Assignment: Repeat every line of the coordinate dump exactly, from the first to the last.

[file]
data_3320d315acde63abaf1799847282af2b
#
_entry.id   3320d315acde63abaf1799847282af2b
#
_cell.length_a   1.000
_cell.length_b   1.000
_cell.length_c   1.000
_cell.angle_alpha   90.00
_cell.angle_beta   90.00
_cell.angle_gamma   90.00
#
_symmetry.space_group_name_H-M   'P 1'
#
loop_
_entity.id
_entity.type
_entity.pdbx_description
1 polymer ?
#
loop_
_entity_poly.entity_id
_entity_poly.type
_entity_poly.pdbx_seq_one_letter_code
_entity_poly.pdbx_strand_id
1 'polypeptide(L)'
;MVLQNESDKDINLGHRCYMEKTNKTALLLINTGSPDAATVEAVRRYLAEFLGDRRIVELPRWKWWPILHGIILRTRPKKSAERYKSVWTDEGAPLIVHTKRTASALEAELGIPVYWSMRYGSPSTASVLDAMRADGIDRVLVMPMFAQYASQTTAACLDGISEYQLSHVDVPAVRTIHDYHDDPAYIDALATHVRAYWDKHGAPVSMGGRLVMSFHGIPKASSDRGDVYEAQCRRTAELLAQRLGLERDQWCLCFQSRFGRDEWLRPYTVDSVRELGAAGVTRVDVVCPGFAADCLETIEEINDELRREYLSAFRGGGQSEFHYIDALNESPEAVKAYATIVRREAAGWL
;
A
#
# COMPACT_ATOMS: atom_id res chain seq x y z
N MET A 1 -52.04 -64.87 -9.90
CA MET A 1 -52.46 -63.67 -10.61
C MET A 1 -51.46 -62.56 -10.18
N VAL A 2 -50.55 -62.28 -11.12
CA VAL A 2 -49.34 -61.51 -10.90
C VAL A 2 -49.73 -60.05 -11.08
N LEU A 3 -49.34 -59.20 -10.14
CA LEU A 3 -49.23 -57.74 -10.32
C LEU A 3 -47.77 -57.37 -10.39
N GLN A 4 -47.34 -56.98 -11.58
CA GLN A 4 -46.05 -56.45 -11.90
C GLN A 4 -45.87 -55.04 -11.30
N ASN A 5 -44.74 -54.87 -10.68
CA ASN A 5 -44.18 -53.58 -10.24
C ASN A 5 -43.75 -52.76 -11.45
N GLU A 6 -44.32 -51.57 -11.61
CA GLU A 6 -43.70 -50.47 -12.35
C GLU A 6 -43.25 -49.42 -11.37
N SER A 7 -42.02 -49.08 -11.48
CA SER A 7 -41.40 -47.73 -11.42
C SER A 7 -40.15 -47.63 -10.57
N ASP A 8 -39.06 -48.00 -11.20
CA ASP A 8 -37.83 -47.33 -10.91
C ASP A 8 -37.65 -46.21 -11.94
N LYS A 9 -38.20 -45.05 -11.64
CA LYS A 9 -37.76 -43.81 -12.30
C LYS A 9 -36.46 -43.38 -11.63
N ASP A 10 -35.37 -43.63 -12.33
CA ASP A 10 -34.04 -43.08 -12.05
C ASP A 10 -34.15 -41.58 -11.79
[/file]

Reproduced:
data_3320d315acde63abaf1799847282af2b
#
_entry.id   3320d315acde63abaf1799847282af2b
#
_cell.length_a   1.000
_cell.length_b   1.000
_cell.length_c   1.000
_cell.angle_alpha   90.00
_cell.angle_beta   90.00
_cell.angle_gamma   90.00
#
_symmetry.space_group_name_H-M   'P 1'
#
loop_
_entity.id
_entity.type
_entity.pdbx_description
1 polymer ?
#
loop_
_entity_poly.entity_id
_entity_poly.type
_entity_poly.pdbx_seq_one_letter_code
_entity_poly.pdbx_strand_id
1 'polypeptide(L)'
;MVLQNESDKDINLGHRCYMEKTNKTALLLINTGSPDAATVEAVRRYLAEFLGDRRIVELPRWKWWPILHGIILRTRPKKSAERYKSVWTDEGAPLIVHTKRTASALEAELGIPVYWSMRYGSPSTASVLDAMRADGIDRVLVMPMFAQYASQTTAACLDGISEYQLSHVDVPAVRTIHDYHDDPAYIDALATHVRAYWDKHGAPVSMGGRLVMSFHGIPKASSDRGDVYEAQCRRTAELLAQRLGLERDQWCLCFQSRFGRDEWLRPYTVDSVRELGAAGVTRVDVVCPGFAADCLETIEEINDELRREYLSAFRGGGQSEFHYIDALNESPEAVKAYATIVRREAAGWL
;
A
#
# COMPACT_ATOMS: atom_id res chain seq x y z
N MET A 1 -52.04 -64.87 -9.90
CA MET A 1 -52.46 -63.67 -10.61
C MET A 1 -51.46 -62.56 -10.18
N VAL A 2 -50.55 -62.28 -11.12
CA VAL A 2 -49.34 -61.51 -10.90
C VAL A 2 -49.73 -60.05 -11.08
N LEU A 3 -49.34 -59.20 -10.14
CA LEU A 3 -49.23 -57.74 -10.32
C LEU A 3 -47.77 -57.37 -10.39
N GLN A 4 -47.34 -56.98 -11.58
CA GLN A 4 -46.05 -56.45 -11.90
C GLN A 4 -45.87 -55.04 -11.30
N ASN A 5 -44.74 -54.87 -10.68
CA ASN A 5 -44.18 -53.58 -10.24
C ASN A 5 -43.75 -52.76 -11.45
N GLU A 6 -44.32 -51.57 -11.61
CA GLU A 6 -43.70 -50.47 -12.35
C GLU A 6 -43.25 -49.42 -11.37
N SER A 7 -42.02 -49.08 -11.48
CA SER A 7 -41.40 -47.73 -11.42
C SER A 7 -40.15 -47.63 -10.57
N ASP A 8 -39.06 -48.00 -11.20
CA ASP A 8 -37.83 -47.33 -10.91
C ASP A 8 -37.65 -46.21 -11.94
N LYS A 9 -38.20 -45.05 -11.64
CA LYS A 9 -37.76 -43.81 -12.30
C LYS A 9 -36.46 -43.38 -11.63
N ASP A 10 -35.37 -43.63 -12.33
CA ASP A 10 -34.04 -43.08 -12.05
C ASP A 10 -34.15 -41.58 -11.79